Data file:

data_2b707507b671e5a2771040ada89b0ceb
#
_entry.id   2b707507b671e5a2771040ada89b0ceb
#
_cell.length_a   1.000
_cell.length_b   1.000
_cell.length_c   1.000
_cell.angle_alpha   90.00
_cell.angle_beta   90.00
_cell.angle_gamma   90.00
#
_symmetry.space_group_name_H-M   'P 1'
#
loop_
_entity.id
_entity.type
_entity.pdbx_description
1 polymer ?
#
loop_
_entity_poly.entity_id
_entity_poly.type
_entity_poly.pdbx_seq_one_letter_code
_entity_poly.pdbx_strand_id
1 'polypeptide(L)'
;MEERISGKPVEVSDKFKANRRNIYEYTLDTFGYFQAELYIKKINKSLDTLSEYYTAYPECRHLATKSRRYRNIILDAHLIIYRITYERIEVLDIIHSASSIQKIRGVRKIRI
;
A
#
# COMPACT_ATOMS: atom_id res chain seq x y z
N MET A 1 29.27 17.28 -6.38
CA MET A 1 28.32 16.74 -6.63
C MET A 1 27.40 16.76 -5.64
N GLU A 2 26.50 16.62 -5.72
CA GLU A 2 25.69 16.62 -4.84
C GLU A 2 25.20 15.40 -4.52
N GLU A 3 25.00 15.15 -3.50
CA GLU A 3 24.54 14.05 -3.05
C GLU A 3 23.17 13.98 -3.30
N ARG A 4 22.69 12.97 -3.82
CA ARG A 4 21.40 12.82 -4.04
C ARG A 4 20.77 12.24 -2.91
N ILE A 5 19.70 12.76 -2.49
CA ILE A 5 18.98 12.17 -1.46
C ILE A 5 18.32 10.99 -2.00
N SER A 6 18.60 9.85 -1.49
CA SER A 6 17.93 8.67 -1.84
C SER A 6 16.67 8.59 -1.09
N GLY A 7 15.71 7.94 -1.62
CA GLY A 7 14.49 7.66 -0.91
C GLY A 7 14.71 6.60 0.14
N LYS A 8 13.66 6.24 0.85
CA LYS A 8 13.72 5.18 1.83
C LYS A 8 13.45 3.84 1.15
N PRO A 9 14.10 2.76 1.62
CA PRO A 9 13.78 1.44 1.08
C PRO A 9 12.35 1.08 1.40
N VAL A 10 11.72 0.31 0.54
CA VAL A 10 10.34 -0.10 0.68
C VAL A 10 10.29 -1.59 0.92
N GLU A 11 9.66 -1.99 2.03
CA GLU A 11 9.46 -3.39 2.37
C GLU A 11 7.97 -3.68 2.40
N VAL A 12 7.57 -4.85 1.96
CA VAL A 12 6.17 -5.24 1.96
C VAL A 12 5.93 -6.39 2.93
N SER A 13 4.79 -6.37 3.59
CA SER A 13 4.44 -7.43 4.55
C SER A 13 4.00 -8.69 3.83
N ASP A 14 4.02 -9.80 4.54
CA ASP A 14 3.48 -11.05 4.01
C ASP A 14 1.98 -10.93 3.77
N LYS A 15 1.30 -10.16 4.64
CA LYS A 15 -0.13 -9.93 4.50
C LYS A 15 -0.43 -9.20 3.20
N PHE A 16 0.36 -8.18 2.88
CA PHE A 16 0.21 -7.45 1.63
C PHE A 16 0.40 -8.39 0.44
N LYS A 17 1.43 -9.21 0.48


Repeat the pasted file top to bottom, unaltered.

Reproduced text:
data_2b707507b671e5a2771040ada89b0ceb
#
_entry.id   2b707507b671e5a2771040ada89b0ceb
#
_cell.length_a   1.000
_cell.length_b   1.000
_cell.length_c   1.000
_cell.angle_alpha   90.00
_cell.angle_beta   90.00
_cell.angle_gamma   90.00
#
_symmetry.space_group_name_H-M   'P 1'
#
loop_
_entity.id
_entity.type
_entity.pdbx_description
1 polymer ?
#
loop_
_entity_poly.entity_id
_entity_poly.type
_entity_poly.pdbx_seq_one_letter_code
_entity_poly.pdbx_strand_id
1 'polypeptide(L)'
;MEERISGKPVEVSDKFKANRRNIYEYTLDTFGYFQAELYIKKINKSLDTLSEYYTAYPECRHLATKSRRYRNIILDAHLIIYRITYERIEVLDIIHSASSIQKIRGVRKIRI
;
A
#
# COMPACT_ATOMS: atom_id res chain seq x y z
N MET A 1 29.27 17.28 -6.38
CA MET A 1 28.32 16.74 -6.63
C MET A 1 27.40 16.76 -5.64
N GLU A 2 26.50 16.62 -5.72
CA GLU A 2 25.69 16.62 -4.84
C GLU A 2 25.20 15.40 -4.52
N GLU A 3 25.00 15.15 -3.50
CA GLU A 3 24.54 14.05 -3.05
C GLU A 3 23.17 13.98 -3.30
N ARG A 4 22.69 12.97 -3.82
CA ARG A 4 21.40 12.82 -4.04
C ARG A 4 20.77 12.24 -2.91
N ILE A 5 19.70 12.76 -2.49
CA ILE A 5 18.98 12.17 -1.46
C ILE A 5 18.32 10.99 -2.00
N SER A 6 18.60 9.85 -1.49
CA SER A 6 17.93 8.67 -1.84
C SER A 6 16.67 8.59 -1.09
N GLY A 7 15.71 7.94 -1.62
CA GLY A 7 14.49 7.66 -0.91
C GLY A 7 14.71 6.60 0.14
N LYS A 8 13.66 6.24 0.85
CA LYS A 8 13.72 5.18 1.83
C LYS A 8 13.45 3.84 1.15
N PRO A 9 14.10 2.76 1.62
CA PRO A 9 13.78 1.44 1.08
C PRO A 9 12.35 1.08 1.40
N VAL A 10 11.72 0.31 0.54
CA VAL A 10 10.34 -0.10 0.68
C VAL A 10 10.29 -1.59 0.92
N GLU A 11 9.66 -1.99 2.03
CA GLU A 11 9.46 -3.39 2.37
C GLU A 11 7.97 -3.68 2.40
N VAL A 12 7.57 -4.85 1.96
CA VAL A 12 6.17 -5.24 1.96
C VAL A 12 5.93 -6.39 2.93
N SER A 13 4.79 -6.37 3.59
CA SER A 13 4.44 -7.43 4.55
C SER A 13 4.00 -8.69 3.83
N ASP A 14 4.02 -9.80 4.54
CA ASP A 14 3.48 -11.05 4.01
C ASP A 14 1.98 -10.93 3.77
N LYS A 15 1.30 -10.16 4.64
CA LYS A 15 -0.13 -9.93 4.50
C LYS A 15 -0.43 -9.20 3.20
N PHE A 16 0.36 -8.18 2.88
CA PHE A 16 0.21 -7.45 1.63
C PHE A 16 0.40 -8.39 0.44
N LYS A 17 1.43 -9.21 0.48